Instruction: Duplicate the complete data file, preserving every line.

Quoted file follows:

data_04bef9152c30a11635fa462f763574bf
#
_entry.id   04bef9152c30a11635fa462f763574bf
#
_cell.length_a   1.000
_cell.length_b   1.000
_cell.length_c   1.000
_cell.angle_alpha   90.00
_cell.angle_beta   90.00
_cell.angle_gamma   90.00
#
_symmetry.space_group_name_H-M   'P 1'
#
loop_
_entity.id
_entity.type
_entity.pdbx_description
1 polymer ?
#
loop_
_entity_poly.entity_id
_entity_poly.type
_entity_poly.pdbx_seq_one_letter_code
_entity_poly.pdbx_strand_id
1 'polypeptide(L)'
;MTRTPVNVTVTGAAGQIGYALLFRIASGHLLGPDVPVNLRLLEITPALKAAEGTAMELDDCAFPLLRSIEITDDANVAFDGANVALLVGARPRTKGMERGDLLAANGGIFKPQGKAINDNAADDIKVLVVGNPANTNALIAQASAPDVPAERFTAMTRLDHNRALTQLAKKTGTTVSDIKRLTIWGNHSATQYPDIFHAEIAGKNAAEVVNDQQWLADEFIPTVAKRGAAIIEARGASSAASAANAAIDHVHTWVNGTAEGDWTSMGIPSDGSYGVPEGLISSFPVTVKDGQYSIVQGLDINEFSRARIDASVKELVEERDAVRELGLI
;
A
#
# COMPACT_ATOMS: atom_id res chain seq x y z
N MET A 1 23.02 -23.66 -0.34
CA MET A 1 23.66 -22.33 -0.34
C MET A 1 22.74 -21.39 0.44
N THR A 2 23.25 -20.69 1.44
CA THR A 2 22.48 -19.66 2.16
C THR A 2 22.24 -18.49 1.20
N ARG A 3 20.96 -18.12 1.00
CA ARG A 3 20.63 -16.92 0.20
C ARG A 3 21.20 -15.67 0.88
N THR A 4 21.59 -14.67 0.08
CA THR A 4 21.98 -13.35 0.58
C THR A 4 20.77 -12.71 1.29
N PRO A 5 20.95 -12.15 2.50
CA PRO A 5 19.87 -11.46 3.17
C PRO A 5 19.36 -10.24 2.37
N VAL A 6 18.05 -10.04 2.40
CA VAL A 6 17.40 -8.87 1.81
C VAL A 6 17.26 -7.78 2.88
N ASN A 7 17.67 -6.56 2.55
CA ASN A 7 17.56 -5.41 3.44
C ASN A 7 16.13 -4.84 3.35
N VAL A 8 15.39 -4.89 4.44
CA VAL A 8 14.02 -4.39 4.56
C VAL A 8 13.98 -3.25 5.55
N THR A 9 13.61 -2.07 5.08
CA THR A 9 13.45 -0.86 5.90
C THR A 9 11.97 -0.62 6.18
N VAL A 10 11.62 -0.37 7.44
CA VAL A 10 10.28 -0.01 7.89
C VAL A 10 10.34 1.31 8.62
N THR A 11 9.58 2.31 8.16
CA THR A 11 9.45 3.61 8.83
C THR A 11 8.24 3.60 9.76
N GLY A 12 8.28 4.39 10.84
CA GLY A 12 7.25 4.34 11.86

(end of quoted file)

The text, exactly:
data_04bef9152c30a11635fa462f763574bf
#
_entry.id   04bef9152c30a11635fa462f763574bf
#
_cell.length_a   1.000
_cell.length_b   1.000
_cell.length_c   1.000
_cell.angle_alpha   90.00
_cell.angle_beta   90.00
_cell.angle_gamma   90.00
#
_symmetry.space_group_name_H-M   'P 1'
#
loop_
_entity.id
_entity.type
_entity.pdbx_description
1 polymer ?
#
loop_
_entity_poly.entity_id
_entity_poly.type
_entity_poly.pdbx_seq_one_letter_code
_entity_poly.pdbx_strand_id
1 'polypeptide(L)'
;MTRTPVNVTVTGAAGQIGYALLFRIASGHLLGPDVPVNLRLLEITPALKAAEGTAMELDDCAFPLLRSIEITDDANVAFDGANVALLVGARPRTKGMERGDLLAANGGIFKPQGKAINDNAADDIKVLVVGNPANTNALIAQASAPDVPAERFTAMTRLDHNRALTQLAKKTGTTVSDIKRLTIWGNHSATQYPDIFHAEIAGKNAAEVVNDQQWLADEFIPTVAKRGAAIIEARGASSAASAANAAIDHVHTWVNGTAEGDWTSMGIPSDGSYGVPEGLISSFPVTVKDGQYSIVQGLDINEFSRARIDASVKELVEERDAVRELGLI
;
A
#
# COMPACT_ATOMS: atom_id res chain seq x y z
N MET A 1 23.02 -23.66 -0.34
CA MET A 1 23.66 -22.33 -0.34
C MET A 1 22.74 -21.39 0.44
N THR A 2 23.25 -20.69 1.44
CA THR A 2 22.48 -19.66 2.16
C THR A 2 22.24 -18.49 1.20
N ARG A 3 20.96 -18.12 1.00
CA ARG A 3 20.63 -16.92 0.20
C ARG A 3 21.20 -15.67 0.88
N THR A 4 21.59 -14.67 0.08
CA THR A 4 21.98 -13.35 0.58
C THR A 4 20.77 -12.71 1.29
N PRO A 5 20.95 -12.15 2.50
CA PRO A 5 19.87 -11.46 3.17
C PRO A 5 19.36 -10.24 2.37
N VAL A 6 18.05 -10.04 2.40
CA VAL A 6 17.40 -8.87 1.81
C VAL A 6 17.26 -7.78 2.88
N ASN A 7 17.67 -6.56 2.55
CA ASN A 7 17.56 -5.41 3.44
C ASN A 7 16.13 -4.84 3.35
N VAL A 8 15.39 -4.89 4.44
CA VAL A 8 14.02 -4.39 4.56
C VAL A 8 13.98 -3.25 5.55
N THR A 9 13.61 -2.07 5.08
CA THR A 9 13.45 -0.86 5.90
C THR A 9 11.97 -0.62 6.18
N VAL A 10 11.62 -0.37 7.44
CA VAL A 10 10.28 -0.01 7.89
C VAL A 10 10.34 1.31 8.62
N THR A 11 9.58 2.31 8.16
CA THR A 11 9.45 3.61 8.83
C THR A 11 8.24 3.60 9.76
N GLY A 12 8.28 4.39 10.84
CA GLY A 12 7.25 4.34 11.86